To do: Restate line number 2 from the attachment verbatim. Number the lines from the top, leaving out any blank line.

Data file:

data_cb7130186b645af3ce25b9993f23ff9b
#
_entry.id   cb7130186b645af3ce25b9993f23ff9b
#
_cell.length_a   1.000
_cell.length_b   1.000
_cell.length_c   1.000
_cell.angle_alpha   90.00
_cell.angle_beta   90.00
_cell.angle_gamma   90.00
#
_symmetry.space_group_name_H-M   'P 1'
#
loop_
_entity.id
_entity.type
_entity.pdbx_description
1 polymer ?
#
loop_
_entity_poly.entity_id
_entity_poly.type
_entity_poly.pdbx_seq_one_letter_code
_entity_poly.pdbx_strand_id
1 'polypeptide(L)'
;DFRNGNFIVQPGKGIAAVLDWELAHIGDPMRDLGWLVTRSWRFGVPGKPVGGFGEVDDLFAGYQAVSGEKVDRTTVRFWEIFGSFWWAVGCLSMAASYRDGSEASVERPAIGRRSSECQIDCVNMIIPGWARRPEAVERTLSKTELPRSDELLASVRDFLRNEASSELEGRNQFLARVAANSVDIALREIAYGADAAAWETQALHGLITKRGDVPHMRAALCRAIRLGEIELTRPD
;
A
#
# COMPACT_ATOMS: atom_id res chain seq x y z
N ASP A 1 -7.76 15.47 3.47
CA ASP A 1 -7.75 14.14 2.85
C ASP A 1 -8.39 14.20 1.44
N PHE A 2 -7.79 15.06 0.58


#